Life Travel New Zealand’s Paparoa Track: Scenery and serenity on a trail built from tragedy
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New Zealand’s Paparoa Track: Scenery and serenity on a trail built from tragedy

paparoa track new zealand
The Paparoa Track, built for both walking and mountain biking, is the first new NZ Great Walk in 20 years.
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My eyes watered in the wind that lifted clouds across the ridge during our second day on New Zealand’s newest great walk.

Between gaps in the mist, I looked into the steep valley that ran down to a now shuttered mine. In November 2010, an explosion at that mine, Pike River, trapped and killed 29 miners. It was one of the darkest days in New Zealand’s modern history, one for which final answers are still being sought.

The miners’ bodies have never been recovered. But their families wanted to create something in memory of their loved ones. The Paparoa Track is part of that memorial. Travelling along it, I couldn’t help but feel grateful for the track, but saddened by the tragedy.

The Paparoa Track, built for both walking and mountain biking, is the first new NZ Great Walk in 20 years, the first to be purpose built and the 10th in total, joining ranks that include the famous Milford, Routeburn and Tongariro tracks.

It opened in March, closing three weeks later due to COVID-19, and remained closed for the winter before reopening in October.

  • Get the latest updates on the Paparoa Track here
paparoa trail nz
NZ PM Jacinda Ardern with grieving families outside the entrance to the Pike River mine. Photo: Getty

The trail weaves through the ranges for its 55 kilometres, offering views down onto the remote West Coast, back from the town of Greymouth.

En route to Smoke-ho, the quaintly named location at the southern start of the three-day walk, you pass through the village of Blackball, which has an eclectic mix of businesses and buildings.

In the Smoke-ho carpark, it rained steadily as we pulled on waterproofs beneath the trailhead sign.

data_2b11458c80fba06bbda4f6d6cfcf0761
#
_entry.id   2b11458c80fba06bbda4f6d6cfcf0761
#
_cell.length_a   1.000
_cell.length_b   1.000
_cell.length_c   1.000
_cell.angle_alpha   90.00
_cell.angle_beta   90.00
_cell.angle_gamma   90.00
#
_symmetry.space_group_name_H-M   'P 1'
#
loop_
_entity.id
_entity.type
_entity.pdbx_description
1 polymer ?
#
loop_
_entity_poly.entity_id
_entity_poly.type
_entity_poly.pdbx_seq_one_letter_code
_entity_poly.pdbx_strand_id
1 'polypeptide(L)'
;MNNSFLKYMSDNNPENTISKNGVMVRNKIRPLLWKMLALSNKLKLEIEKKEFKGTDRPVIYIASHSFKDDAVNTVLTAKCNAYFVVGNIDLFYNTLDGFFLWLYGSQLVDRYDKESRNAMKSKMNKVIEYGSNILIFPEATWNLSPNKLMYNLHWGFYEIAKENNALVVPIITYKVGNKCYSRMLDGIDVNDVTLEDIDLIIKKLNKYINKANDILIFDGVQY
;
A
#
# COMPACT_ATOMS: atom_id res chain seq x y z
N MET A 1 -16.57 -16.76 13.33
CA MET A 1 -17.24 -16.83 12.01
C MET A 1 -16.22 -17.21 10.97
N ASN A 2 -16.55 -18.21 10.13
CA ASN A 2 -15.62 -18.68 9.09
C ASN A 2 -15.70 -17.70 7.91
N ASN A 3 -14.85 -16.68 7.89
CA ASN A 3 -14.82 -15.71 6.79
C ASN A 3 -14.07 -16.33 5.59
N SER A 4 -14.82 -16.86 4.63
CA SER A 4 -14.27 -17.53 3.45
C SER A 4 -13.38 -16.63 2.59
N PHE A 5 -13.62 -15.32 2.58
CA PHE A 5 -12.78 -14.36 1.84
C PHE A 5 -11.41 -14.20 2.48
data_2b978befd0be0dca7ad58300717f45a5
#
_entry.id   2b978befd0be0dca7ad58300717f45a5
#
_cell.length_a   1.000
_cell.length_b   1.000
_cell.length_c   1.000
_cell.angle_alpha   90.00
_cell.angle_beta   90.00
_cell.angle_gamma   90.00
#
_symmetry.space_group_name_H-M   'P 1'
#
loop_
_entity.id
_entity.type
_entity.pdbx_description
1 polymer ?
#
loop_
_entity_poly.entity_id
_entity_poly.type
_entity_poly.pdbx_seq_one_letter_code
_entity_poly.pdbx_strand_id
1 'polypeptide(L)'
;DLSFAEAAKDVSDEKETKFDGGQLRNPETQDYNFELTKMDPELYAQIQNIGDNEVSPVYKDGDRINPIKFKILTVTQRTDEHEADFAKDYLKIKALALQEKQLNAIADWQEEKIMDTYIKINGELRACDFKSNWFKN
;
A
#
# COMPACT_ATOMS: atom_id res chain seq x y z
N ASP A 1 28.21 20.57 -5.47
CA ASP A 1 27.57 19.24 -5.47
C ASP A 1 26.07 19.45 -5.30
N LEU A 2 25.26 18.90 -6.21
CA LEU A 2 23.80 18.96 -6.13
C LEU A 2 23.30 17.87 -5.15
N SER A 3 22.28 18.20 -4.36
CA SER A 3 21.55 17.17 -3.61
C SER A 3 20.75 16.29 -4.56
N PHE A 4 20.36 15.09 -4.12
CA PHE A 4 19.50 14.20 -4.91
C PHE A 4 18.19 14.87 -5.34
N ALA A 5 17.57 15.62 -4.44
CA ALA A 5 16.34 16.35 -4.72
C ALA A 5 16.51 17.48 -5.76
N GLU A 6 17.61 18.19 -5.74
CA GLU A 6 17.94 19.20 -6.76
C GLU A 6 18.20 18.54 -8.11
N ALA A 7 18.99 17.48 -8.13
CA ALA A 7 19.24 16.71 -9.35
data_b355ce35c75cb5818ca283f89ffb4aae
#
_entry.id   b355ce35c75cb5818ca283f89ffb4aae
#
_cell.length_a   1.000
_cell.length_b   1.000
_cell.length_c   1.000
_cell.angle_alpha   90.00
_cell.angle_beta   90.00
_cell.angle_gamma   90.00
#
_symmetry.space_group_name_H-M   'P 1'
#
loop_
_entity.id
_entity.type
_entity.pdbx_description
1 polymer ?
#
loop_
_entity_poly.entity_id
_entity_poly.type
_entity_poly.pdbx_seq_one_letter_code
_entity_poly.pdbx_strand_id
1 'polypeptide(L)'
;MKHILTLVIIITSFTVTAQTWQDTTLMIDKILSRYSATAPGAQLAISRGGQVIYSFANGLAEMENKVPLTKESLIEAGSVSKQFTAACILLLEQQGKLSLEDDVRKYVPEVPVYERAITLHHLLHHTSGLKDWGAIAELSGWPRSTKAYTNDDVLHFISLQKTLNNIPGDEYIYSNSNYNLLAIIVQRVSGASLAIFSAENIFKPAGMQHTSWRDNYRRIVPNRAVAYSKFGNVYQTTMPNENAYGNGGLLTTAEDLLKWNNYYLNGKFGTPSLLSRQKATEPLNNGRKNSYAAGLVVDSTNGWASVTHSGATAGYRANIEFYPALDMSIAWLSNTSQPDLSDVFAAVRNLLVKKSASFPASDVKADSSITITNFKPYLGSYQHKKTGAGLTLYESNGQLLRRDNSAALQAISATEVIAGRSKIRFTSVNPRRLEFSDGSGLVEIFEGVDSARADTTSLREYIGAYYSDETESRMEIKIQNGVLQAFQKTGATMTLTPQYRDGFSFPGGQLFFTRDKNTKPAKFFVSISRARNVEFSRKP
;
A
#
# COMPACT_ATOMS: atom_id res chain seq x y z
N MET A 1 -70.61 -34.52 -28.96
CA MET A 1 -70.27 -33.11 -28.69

The first part of the Paparoa follows the Croesus Track, an old miner’s track that – repaired and newly bridged –  has stood the onslaught of time remarkably well. The trail soon climbed steadily through dripping beech and podocarp forest.

After nine kilometres, we popped above the tree line and arrived at Ces Clark Hut just in time to beat the worst of the weather. Wind and rain knocked on the windows as we sheltered for lunch.

The forecast was for increasing gales and we were about to cross the highest, most exposed part of the trail. Our booking that night was for the 20-bunk Moonlight Tops Hut, 10 kilometres further on, and we were keen to get there.

With hoods on and heads down we started out. Conditions worsened and we were drenched and wind-blasted – although very happy – when we arrived at the hut in the late afternoon.

paparoa track new zealand
It’s not always wet – Moonlight Tops Hut bathed in sunlight.

Purpose built for the Paparoa, the hut offers shared bedrooms with spacious living and kitchen areas, and water, but no showers.

On our stay, 20 trampers jostled to position wet gloves, thermals, waterproofs, even a dripping sports bra, around the fire like a damp game of chess.

But at dawn, the sun sent shafts of light across the mountains and we could finally appreciate the setting. Wispy cloud hung in the valleys, but the main rocky escarpment was picked out in the light.

From the hut, the trail dropped into the embrace of the most enchanted mossy forests, before we emerged onto the escarpment, hugging its edge for some distance.

After a brew and lunch, facing out to the Tasman, we strode down off the escarpment, threading through steep, cliff-lined country to Pororari Hut and our second night.

It was enjoyable to sit outside and take in spectacular mountain views and a sunset over the ocean. Hillary, the hut warden, shared a mug of red with us and a handful of voracious West Coast sandflies did little to spoil the moment.

paparoa track new zealand
Looking down the valley toward the Pike River mine site.

The final day on the track took us off the ridge, through fabulous fern country, down to the Pororari River and a swing bridge crossing. Following the river, at times hugging the walls of a gorge, the trail was now deep in limestone country.

Soon we hit the junction where the Paparoa splits for its final kilometres. Those on bikes head out to the Punakaiki River. On foot, you continue down the spectacular Pororari River Gorge.

Here, huge cliffs step down into verdant vegetation and the river itself. It was a fitting finale to a fine walk. It did feel right though, to continue just beyond the official trailhead for a couple of hundred metres to finish on a wild West Coast beach.

The Paparoa was the last overnight walk I was able to do before so much of the world shut down. It is another fine addition to the quiver of must-do Kiwi trails.

For more information: greatwalks.co.nz/paparoa

Need to know: You must carry a sleeping bag and all your food and utensils. Gas stoves are provided.

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